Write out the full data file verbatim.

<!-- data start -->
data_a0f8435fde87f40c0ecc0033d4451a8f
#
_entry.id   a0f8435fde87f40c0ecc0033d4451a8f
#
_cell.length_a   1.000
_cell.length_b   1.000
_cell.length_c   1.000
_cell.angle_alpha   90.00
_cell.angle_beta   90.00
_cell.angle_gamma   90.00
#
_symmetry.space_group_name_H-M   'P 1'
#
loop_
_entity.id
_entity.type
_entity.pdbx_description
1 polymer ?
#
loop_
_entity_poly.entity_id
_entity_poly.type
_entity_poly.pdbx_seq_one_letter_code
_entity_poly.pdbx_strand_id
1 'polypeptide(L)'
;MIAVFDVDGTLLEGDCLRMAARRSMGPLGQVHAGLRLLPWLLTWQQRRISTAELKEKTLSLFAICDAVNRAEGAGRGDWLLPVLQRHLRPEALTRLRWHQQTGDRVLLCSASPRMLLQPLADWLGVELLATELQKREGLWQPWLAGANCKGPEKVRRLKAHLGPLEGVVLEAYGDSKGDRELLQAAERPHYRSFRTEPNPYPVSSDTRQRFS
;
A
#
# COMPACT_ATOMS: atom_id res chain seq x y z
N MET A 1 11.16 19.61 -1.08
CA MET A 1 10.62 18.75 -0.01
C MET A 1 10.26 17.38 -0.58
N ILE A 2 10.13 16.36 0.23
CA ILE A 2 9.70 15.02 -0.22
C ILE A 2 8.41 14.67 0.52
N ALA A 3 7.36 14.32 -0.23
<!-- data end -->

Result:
data_a0f8435fde87f40c0ecc0033d4451a8f
#
_entry.id   a0f8435fde87f40c0ecc0033d4451a8f
#
_cell.length_a   1.000
_cell.length_b   1.000
_cell.length_c   1.000
_cell.angle_alpha   90.00
_cell.angle_beta   90.00
_cell.angle_gamma   90.00
#
_symmetry.space_group_name_H-M   'P 1'
#
loop_
_entity.id
_entity.type
_entity.pdbx_description
1 polymer ?
#
loop_
_entity_poly.entity_id
_entity_poly.type
_entity_poly.pdbx_seq_one_letter_code
_entity_poly.pdbx_strand_id
1 'polypeptide(L)'
;MIAVFDVDGTLLEGDCLRMAARRSMGPLGQVHAGLRLLPWLLTWQQRRISTAELKEKTLSLFAICDAVNRAEGAGRGDWLLPVLQRHLRPEALTRLRWHQQTGDRVLLCSASPRMLLQPLADWLGVELLATELQKREGLWQPWLAGANCKGPEKVRRLKAHLGPLEGVVLEAYGDSKGDRELLQAAERPHYRSFRTEPNPYPVSSDTRQRFS
;
A
#
# COMPACT_ATOMS: atom_id res chain seq x y z
N MET A 1 11.16 19.61 -1.08
CA MET A 1 10.62 18.75 -0.01
C MET A 1 10.26 17.38 -0.58
N ILE A 2 10.13 16.36 0.23
CA ILE A 2 9.70 15.02 -0.22
C ILE A 2 8.41 14.67 0.52
N ALA A 3 7.36 14.32 -0.23